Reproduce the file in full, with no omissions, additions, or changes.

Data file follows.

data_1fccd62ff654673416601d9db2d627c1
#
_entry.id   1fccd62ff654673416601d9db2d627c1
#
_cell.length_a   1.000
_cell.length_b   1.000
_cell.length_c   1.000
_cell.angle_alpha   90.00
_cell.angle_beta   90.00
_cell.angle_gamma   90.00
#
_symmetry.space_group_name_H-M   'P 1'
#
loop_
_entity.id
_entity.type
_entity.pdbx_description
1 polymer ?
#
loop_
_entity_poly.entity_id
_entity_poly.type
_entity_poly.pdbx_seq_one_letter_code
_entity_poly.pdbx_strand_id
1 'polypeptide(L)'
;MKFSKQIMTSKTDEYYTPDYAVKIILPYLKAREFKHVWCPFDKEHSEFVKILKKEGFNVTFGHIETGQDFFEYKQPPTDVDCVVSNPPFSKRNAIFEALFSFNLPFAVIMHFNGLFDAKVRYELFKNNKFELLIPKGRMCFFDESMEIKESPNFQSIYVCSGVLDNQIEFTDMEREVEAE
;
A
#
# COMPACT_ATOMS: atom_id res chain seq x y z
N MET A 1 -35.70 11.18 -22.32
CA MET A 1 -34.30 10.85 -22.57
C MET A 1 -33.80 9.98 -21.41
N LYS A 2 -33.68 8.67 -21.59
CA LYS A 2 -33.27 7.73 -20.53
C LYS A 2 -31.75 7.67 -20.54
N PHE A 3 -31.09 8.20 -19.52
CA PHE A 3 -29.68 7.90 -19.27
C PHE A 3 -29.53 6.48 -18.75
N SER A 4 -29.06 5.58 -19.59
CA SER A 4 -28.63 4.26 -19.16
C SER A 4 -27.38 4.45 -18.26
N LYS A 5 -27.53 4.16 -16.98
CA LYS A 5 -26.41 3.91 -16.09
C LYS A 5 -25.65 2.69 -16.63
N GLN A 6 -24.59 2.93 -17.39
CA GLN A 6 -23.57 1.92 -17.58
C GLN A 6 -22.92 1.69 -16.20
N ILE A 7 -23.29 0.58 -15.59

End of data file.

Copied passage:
data_1fccd62ff654673416601d9db2d627c1
#
_entry.id   1fccd62ff654673416601d9db2d627c1
#
_cell.length_a   1.000
_cell.length_b   1.000
_cell.length_c   1.000
_cell.angle_alpha   90.00
_cell.angle_beta   90.00
_cell.angle_gamma   90.00
#
_symmetry.space_group_name_H-M   'P 1'
#
loop_
_entity.id
_entity.type
_entity.pdbx_description
1 polymer ?
#
loop_
_entity_poly.entity_id
_entity_poly.type
_entity_poly.pdbx_seq_one_letter_code
_entity_poly.pdbx_strand_id
1 'polypeptide(L)'
;MKFSKQIMTSKTDEYYTPDYAVKIILPYLKAREFKHVWCPFDKEHSEFVKILKKEGFNVTFGHIETGQDFFEYKQPPTDVDCVVSNPPFSKRNAIFEALFSFNLPFAVIMHFNGLFDAKVRYELFKNNKFELLIPKGRMCFFDESMEIKESPNFQSIYVCSGVLDNQIEFTDMEREVEAE
;
A
#
# COMPACT_ATOMS: atom_id res chain seq x y z
N MET A 1 -35.70 11.18 -22.32
CA MET A 1 -34.30 10.85 -22.57
C MET A 1 -33.80 9.98 -21.41
N LYS A 2 -33.68 8.67 -21.59
CA LYS A 2 -33.27 7.73 -20.53
C LYS A 2 -31.75 7.67 -20.54
N PHE A 3 -31.09 8.20 -19.52
CA PHE A 3 -29.68 7.90 -19.27
C PHE A 3 -29.53 6.48 -18.75
N SER A 4 -29.06 5.58 -19.59
CA SER A 4 -28.63 4.26 -19.16
C SER A 4 -27.38 4.45 -18.26
N LYS A 5 -27.53 4.16 -16.98
CA LYS A 5 -26.41 3.91 -16.09
C LYS A 5 -25.65 2.69 -16.63
N GLN A 6 -24.59 2.93 -17.39
CA GLN A 6 -23.57 1.92 -17.58
C GLN A 6 -22.92 1.69 -16.20
N ILE A 7 -23.29 0.58 -15.59